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3 Trends in Enterprise Technology Investments Impacting Partner Ecosystems

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3 Trends in Enterprise Technology Investments Impacting Partner Ecosystems

Fiona O'Connor

enterprise technology spendingRecently executed research by Enterprise Strategy Group(tm) (ESG) surveyed 700 IT decision makers to better understand where IT buyers plan to invest in 2022 and 500 partners to learn how their businesses are evolving. Kevin Rhone (ESG Channel Acceleration Practice Direct) spoke to partner executives Jean-David Lehmann and Craig Halliwell (Red Canary) to share their insights and hear their responses. Here are a few highlights from their discussion.

As enterprise technology spending increases, attention on Security

The enterprise technology spending rebound will continue as organizations look to accelerate digital transformation – that’s the key trend percolating throughout Enterprise Strategy Group’s 2022 Technology Spending Intentions Survey. Data and operations security is the top priority for tech decision-makers. Ransomware attacks are of particular concern, with 46% of respondents identifying ransomware readiness as one of their top five business priorities.

Technology partnership teams are working hard to adapt to growing spending, both in terms their services and the way they bring them to market.

“[our strategy] has evolved quickly from a traditional channel model [where there’s a value-added reseller], to now you are a services partner and you secure X amount data in the cloud. You’ve got all these services, platforms, you can now become an AWS-certified premier Partner or co-seller. You’ve also got GCP [Google Cloud Platform], which means you have to develop these skills that you may have not had two years ago,” Louise McEvoy, Trend Micro. “So, my strategy is no longer as much of a traditional reseller as it is: where are your new skills in [both] this traditional landscape and around these new types of services.”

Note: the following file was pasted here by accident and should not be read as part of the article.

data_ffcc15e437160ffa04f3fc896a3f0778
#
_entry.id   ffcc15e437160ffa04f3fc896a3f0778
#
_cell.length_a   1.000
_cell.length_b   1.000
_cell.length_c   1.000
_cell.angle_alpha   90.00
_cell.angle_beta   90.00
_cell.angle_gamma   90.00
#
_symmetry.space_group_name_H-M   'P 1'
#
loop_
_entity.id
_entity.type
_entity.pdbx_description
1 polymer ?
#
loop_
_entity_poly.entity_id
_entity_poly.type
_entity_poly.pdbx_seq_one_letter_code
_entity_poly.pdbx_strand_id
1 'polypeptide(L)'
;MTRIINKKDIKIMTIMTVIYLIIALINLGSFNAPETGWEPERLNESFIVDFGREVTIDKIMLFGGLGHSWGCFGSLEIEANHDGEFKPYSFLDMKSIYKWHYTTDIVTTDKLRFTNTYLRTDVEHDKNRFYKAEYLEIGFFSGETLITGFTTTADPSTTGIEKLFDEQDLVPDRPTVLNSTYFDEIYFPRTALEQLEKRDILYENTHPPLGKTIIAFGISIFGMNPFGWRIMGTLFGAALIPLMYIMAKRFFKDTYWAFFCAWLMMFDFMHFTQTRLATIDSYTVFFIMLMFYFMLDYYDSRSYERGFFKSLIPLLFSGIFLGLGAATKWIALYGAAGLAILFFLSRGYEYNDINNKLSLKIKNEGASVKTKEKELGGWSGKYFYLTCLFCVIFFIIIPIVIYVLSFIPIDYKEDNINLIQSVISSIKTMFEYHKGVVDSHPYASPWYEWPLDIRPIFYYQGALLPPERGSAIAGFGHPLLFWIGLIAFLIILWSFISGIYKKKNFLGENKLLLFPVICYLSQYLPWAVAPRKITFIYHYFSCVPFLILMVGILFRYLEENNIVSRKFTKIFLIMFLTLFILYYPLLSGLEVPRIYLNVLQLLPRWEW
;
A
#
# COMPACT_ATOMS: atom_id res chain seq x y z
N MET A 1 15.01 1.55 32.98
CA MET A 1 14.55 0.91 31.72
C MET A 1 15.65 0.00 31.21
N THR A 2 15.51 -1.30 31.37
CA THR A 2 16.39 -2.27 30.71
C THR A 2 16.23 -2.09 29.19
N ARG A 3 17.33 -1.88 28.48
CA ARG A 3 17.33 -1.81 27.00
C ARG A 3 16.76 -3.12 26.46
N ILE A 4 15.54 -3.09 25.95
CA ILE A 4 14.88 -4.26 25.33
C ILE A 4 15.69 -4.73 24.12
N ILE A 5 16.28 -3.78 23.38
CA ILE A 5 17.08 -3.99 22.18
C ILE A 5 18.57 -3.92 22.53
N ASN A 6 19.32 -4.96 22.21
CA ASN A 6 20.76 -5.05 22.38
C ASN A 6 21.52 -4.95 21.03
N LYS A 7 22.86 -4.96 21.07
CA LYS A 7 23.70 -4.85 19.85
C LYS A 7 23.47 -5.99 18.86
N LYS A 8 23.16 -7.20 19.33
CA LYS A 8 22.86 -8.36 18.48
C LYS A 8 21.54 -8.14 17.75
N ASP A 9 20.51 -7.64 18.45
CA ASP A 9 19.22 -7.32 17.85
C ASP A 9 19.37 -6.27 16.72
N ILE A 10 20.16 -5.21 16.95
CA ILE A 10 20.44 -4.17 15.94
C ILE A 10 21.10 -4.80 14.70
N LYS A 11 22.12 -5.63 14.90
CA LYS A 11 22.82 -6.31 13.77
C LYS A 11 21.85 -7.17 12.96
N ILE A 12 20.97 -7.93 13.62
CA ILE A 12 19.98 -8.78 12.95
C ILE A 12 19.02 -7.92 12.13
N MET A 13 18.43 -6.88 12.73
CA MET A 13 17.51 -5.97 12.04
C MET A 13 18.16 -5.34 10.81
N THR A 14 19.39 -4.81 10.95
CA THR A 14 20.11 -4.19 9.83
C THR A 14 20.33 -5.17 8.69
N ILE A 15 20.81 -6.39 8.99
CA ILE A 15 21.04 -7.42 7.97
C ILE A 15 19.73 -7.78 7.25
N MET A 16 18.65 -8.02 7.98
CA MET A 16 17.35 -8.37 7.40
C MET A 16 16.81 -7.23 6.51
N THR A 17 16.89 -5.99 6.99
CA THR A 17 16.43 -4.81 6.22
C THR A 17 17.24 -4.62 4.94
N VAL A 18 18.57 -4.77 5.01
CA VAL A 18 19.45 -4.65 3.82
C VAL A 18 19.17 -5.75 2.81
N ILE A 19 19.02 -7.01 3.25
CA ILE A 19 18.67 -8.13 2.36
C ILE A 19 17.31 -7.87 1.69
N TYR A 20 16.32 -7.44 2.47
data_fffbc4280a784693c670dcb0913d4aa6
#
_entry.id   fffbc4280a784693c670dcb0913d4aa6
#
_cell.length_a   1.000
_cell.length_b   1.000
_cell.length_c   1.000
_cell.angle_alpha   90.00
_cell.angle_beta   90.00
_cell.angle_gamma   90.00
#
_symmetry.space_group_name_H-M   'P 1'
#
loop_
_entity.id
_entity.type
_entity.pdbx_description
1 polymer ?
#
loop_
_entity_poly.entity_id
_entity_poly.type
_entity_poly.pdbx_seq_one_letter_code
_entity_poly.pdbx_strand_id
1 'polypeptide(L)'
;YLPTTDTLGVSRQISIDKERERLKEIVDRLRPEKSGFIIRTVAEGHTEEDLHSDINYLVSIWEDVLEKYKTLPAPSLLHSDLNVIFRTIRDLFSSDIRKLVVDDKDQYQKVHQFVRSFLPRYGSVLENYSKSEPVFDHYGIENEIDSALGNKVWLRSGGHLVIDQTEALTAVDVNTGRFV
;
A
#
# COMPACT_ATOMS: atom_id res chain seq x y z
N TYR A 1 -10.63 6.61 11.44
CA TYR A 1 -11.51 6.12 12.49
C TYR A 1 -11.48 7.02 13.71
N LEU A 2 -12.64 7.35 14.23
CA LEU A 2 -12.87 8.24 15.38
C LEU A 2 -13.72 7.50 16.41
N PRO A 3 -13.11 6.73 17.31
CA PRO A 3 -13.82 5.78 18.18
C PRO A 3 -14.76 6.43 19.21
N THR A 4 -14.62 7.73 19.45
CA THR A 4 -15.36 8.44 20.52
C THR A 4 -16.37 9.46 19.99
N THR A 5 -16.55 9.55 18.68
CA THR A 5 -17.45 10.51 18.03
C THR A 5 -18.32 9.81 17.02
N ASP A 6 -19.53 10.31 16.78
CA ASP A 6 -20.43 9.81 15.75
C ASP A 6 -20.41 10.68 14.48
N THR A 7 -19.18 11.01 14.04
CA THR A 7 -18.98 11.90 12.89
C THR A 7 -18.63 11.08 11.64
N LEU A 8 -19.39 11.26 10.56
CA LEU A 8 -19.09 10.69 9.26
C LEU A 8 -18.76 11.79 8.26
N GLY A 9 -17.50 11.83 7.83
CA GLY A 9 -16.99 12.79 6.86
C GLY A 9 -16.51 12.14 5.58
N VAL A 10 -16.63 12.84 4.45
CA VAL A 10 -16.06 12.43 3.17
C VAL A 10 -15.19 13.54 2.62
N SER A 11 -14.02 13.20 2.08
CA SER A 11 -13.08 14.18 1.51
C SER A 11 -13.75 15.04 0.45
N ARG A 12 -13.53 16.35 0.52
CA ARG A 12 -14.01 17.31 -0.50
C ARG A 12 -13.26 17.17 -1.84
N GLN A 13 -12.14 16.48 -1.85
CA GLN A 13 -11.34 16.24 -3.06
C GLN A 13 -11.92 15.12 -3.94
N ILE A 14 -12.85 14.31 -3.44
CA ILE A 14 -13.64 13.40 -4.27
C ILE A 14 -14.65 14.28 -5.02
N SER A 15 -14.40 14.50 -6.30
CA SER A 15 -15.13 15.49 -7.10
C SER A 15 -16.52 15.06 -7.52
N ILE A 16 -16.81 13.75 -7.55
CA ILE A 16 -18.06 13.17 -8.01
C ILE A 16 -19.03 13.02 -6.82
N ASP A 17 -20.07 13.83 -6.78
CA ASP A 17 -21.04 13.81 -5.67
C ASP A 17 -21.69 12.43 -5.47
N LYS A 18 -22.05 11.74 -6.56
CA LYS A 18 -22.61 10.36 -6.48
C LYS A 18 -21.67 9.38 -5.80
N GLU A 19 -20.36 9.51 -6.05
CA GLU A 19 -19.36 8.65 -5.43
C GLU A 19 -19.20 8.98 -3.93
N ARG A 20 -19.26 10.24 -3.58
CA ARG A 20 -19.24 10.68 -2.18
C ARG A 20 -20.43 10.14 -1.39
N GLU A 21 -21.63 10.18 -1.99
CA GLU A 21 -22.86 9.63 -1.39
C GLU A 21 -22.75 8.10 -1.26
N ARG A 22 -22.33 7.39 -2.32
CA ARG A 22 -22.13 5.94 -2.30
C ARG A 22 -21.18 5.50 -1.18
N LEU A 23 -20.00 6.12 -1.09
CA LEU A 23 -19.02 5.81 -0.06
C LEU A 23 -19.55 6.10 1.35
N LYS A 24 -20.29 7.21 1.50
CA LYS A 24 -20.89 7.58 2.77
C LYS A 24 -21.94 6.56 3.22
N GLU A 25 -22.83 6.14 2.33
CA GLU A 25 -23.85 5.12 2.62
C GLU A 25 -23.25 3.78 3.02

Shifting towards long-term, services-led strategies

In another Rhone-referenced report, IT Partner Research: Security Services Trends at MSPs, Enterprise Strategy Group spoke with partners involved in managed security or managed services practices. When asked about their services today vs. planning for the future, responses illustrated a trend towards more complex and higher value services and an evolving focus on providing longer-term customer value.

“… Before COVID, security products were sufficient to cover all major categories. “What’s changed is that companies now realize that product is great, but that you need people who review these [security] alerts, looking at them, prioritizing, and that’s where the demand and drive for services come in,” Craig Halliwell from Red Canary. “So, organizations are saying, ‘Do we have the people on staff to do that?’ If not, that’s where the channel opportunity comes in, whether it’s channel partner, MSP, MVR provider or others.”

In line with vendors and partners shifting their strategies to a longer-term view, they are also moving to a more service-oriented stance to better serve customer needs. According to the same report, partners stated that security services allow them to have better first conversations with prospects and offer them more cross-sell or upsell opportunities.